This Email is Coming From Inside the Company

by | Nov 30, 2020 | Cybersecurity

By Brenton Spencer, Support and Delivery Specialist

Have you ever opened your email to find a message from a coworker that seems suspect? Have you received a OneDrive link or password reset from Microsoft that you did not request? Or have you ever received an email that was sent from your own email address, but you did not send it? Chances are that someone is using your companies or your email address to gather information in a phishing attempt.

Above are examples of email spoofing. More than 90% of cyber-attacks start with an email, there are roughly 3.1 billion spoofing & phishing emails sent daily, and email spoofing & phishing have had a worldwide impact costing an estimated $26 billion since 2016. With these cyber-attacks becoming so commonplace I would like to highlight a few of the top ways you can fall victim to a phishing scam.

Intra-Org / Self-to-self spoofing

Intra-Org or self-to-self spoofing is where your organization’s domain user addresses are spoofed for the purpose of phishing or scamming someone. This may come in the form of an email from a coworker with an attached PDF, an email from a boss asking you to purchase gift cards, or an email from yourself with a Sharepoint link. If an email is sent from and shows a display name of someone that is familiar, users are more likely to trust the message.  All these examples have the same goal: to deceive users and trick them into performing the phisher’s desired action.

External Spoofing

Cross-Domain or external spoofing is where a message is received from outside your organization that prompts a response or call to action. These messages are sent to solicit a response such as clicking on a link, replying to an email, or opening an attachment to either gather information or install programs. The display name & address that are sending the message appear to be from a legitimate service or sender (such as Microsoft, Adobe, Apple, etc), and appear as legitimate email requests for account management.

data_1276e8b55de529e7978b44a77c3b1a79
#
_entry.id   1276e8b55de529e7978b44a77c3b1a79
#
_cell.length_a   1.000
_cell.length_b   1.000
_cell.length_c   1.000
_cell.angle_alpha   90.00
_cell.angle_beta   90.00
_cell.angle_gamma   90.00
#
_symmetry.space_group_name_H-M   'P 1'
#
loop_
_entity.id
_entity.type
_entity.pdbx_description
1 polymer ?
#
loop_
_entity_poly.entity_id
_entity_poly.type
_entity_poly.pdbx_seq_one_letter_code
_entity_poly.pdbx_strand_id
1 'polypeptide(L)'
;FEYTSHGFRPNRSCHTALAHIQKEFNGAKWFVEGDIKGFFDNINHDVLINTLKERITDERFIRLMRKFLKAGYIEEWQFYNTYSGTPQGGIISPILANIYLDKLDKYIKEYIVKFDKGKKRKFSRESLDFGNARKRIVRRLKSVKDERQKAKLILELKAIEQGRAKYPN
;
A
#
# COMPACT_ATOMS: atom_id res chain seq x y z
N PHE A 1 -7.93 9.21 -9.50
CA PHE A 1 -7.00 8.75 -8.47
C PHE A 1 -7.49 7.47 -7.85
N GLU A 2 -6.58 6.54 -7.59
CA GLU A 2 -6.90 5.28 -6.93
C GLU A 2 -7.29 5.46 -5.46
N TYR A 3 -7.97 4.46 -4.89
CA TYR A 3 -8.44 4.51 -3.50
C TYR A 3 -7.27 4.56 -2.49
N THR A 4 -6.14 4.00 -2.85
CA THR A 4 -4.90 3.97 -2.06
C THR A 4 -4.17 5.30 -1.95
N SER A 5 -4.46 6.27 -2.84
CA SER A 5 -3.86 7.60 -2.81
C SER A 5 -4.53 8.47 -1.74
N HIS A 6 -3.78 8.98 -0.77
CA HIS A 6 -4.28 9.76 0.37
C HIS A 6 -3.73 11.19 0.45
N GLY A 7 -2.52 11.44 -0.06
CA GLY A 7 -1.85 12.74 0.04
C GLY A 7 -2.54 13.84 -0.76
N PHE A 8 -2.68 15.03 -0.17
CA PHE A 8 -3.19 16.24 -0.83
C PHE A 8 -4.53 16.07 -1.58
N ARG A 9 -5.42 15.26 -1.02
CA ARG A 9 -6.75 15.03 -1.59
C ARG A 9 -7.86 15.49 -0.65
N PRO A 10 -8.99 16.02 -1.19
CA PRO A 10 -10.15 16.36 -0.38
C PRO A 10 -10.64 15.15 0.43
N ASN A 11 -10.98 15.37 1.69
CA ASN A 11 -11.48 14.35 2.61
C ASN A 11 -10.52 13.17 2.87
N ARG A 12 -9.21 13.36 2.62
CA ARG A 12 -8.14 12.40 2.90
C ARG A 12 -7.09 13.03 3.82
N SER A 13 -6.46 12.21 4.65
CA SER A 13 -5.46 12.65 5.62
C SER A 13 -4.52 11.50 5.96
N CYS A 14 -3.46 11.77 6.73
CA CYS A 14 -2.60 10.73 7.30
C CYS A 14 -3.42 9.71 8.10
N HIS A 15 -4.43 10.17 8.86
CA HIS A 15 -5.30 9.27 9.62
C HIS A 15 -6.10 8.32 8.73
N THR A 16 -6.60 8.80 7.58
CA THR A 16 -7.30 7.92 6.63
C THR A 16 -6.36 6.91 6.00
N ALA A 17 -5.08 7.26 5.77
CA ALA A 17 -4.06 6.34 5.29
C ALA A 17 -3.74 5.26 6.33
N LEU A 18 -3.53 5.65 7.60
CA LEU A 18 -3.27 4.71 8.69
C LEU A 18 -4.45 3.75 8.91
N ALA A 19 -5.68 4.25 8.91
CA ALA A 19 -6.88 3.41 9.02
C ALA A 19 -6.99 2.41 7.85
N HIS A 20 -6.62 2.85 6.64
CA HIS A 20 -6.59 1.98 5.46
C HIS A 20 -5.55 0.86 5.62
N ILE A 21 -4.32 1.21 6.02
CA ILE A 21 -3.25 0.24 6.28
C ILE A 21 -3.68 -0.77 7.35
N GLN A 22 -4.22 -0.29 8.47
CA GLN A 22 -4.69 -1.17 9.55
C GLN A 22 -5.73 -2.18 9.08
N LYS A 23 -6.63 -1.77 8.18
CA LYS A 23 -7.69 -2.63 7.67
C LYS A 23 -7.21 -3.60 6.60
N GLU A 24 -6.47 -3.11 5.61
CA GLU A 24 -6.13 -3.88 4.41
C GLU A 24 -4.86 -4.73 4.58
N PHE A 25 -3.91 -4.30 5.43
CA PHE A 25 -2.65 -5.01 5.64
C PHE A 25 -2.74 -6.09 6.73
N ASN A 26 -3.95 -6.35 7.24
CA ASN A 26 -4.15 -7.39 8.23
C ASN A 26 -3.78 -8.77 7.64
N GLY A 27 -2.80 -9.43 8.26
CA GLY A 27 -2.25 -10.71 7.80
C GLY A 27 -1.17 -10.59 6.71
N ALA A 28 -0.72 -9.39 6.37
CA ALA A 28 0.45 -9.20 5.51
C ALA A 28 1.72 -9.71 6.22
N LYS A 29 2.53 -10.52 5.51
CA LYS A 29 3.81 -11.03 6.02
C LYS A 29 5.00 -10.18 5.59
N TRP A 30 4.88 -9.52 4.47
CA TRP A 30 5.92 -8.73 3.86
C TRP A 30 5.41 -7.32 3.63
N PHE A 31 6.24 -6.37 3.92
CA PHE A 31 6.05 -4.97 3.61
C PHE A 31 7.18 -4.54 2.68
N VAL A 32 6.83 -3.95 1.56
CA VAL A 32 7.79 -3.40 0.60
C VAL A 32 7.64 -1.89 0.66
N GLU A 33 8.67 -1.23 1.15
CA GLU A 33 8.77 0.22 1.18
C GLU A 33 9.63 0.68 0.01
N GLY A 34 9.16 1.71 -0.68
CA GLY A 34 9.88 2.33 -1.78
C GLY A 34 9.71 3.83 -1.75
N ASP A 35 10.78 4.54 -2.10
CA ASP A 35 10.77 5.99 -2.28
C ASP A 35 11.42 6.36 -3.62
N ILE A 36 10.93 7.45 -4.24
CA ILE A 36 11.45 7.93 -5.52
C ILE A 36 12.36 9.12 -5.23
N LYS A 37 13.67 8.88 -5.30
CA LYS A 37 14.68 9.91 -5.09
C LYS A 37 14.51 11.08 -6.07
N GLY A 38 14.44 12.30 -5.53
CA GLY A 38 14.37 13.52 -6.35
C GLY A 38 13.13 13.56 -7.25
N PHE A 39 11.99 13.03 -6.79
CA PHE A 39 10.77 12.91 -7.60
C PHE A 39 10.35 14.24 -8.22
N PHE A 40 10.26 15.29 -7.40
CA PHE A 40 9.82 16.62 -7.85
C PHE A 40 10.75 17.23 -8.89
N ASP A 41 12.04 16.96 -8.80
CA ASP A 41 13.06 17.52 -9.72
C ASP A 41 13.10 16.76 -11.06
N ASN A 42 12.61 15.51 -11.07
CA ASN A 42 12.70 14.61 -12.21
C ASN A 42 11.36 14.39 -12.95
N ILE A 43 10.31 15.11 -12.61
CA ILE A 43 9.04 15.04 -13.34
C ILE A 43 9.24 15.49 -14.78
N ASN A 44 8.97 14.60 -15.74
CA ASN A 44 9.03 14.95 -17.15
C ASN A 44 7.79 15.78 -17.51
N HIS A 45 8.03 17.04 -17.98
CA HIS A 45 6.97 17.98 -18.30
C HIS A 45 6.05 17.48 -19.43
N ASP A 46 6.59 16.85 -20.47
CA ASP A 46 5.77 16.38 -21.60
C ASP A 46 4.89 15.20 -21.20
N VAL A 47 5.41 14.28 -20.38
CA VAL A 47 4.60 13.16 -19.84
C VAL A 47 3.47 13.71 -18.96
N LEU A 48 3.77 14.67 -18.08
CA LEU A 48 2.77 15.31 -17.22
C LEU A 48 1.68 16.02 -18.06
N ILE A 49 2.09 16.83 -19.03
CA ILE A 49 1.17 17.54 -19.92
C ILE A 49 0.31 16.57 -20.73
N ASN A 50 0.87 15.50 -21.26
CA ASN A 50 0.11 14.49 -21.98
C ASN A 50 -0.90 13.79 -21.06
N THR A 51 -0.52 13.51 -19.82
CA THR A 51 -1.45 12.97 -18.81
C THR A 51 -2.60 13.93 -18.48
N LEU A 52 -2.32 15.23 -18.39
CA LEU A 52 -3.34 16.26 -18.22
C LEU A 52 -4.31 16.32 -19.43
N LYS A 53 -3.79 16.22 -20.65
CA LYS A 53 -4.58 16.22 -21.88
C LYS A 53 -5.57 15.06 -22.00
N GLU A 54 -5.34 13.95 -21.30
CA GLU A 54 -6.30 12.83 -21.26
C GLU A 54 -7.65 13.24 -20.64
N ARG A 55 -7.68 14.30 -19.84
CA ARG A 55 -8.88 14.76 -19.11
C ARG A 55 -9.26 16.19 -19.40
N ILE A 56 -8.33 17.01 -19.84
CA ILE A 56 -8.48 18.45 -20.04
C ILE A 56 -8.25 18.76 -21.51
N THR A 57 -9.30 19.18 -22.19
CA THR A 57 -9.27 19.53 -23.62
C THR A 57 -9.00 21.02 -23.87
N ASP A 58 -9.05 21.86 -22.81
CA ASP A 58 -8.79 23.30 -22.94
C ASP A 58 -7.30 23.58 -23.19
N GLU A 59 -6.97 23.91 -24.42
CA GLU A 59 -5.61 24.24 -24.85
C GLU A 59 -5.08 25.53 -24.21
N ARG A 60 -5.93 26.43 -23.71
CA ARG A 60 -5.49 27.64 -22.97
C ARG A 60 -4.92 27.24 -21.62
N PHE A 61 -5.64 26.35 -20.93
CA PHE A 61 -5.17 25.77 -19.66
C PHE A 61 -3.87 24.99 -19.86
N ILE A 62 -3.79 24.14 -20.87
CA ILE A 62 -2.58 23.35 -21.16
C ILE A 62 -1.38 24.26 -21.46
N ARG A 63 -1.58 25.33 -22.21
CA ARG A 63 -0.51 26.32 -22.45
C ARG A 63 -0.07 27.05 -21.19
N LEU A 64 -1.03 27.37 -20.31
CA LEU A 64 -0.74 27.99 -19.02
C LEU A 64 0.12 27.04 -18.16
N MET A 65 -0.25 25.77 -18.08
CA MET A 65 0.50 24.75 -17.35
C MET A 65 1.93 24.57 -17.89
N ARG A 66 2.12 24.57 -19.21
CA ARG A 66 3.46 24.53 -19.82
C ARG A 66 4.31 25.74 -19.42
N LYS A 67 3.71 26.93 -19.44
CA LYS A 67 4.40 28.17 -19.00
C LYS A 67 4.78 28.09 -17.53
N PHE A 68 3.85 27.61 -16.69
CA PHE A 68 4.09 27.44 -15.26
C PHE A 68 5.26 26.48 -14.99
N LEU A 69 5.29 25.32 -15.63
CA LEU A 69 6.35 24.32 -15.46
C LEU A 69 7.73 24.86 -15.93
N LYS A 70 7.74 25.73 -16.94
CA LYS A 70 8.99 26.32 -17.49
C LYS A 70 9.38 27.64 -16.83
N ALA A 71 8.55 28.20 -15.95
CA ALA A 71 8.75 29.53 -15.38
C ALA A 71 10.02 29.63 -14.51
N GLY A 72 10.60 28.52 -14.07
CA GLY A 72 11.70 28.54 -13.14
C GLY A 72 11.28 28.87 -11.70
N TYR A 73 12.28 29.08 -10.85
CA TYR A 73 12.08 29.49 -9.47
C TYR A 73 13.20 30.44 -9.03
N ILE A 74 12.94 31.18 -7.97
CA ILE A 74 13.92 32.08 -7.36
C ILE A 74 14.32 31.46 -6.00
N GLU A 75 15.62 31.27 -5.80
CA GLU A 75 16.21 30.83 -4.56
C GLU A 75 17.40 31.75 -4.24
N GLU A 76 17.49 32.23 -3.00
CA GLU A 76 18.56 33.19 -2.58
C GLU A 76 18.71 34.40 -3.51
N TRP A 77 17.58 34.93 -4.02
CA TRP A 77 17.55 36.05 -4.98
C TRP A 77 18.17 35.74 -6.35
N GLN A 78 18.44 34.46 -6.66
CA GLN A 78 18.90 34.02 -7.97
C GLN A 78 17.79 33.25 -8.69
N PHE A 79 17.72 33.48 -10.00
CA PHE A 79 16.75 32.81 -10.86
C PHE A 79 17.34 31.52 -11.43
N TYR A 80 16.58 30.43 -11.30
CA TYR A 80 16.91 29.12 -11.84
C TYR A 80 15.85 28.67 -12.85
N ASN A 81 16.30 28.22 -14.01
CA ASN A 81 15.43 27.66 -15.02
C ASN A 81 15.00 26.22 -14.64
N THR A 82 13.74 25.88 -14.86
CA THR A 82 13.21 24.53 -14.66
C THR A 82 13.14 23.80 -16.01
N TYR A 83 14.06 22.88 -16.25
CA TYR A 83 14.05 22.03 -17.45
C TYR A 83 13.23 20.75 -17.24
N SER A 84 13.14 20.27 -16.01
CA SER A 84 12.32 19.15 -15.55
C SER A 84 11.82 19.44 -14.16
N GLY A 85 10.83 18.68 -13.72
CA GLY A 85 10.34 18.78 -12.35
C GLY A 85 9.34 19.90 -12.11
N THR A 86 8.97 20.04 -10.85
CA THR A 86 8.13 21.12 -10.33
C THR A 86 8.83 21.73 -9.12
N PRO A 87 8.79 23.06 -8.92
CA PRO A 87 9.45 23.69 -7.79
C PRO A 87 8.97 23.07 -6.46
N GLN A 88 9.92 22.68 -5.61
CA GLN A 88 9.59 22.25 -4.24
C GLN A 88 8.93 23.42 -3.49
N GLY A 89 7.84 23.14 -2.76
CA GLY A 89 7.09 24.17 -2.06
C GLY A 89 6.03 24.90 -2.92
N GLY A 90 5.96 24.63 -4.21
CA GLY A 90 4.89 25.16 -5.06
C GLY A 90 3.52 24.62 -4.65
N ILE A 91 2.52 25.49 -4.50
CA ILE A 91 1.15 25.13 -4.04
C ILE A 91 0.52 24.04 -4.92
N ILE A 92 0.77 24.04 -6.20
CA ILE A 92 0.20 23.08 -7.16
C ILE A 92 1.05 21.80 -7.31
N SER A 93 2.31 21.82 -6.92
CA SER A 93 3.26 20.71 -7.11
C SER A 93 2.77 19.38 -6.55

For example:

How do they do it?

Email spoofing does not require any sort of advanced system or detailed tech knowledge to complete. Spoofing emails are created by the spoofer adjusting email message headers. By adjusting these email message headers, the phisher is able to adjust the sending address, the reply-to address, email return path, or anything else they can to trick you into believing the message is legitimate. When analyzing the message details & headers, the received message details will show that the message was not sent from a trusted sender, but from a suspicious source. 

How is it prevented?

Preventing spoofed emails from being opened or acted upon requires a mix of user training and email security standards.  SPF, DKIM, and DMARC email security standards can be utilized to prevent the messages from being received.

  • SPF – outlines valid IP addresses that are approved to send emails for a specific domain.
  • DKIM – Prevents spoofing emails from being sent as outgoing messages on your domain. DKIM updates the DNS entry of an email domain to add a digital signature to the message header and to ensure that the email remains unaltered from when it was sent.
  • DMARC –  An email authentication, reporting and policy protocol that uses both SPF and DKIM to provide information about the email domain.
  • Cybersecurity Awareness training – One of the most important factors in preventing spoofed emails from being acted upon is user training. Having users that are suspicious of emails and can recognize flags of spoofed emails/phishing emails.  Some of the most common flags are:
    • use of poor language, grammar, and punctuation.
    • use of language that conveys a sense of urgency
      (call to action).
    • mismatching or inaccurate information in the
      “from” field. (For example, does the sender’s name match their email address?)
    • Domain information that is incorrect (is there an extra letter in the sending domain? Was a letter replaced with a number?)

As phishers become more creative with their attempts to gather information, it is important to diminish the possible attempts in every way possible. Mitigating these attempts through security standards & user training reduces the possibility of confidential data loss, installation of malicious software, and financial loss.

Atom Creek is the expert in making sure you and your company stays safe. If you could benefit from employee training or an update to your security posture please contact us today.

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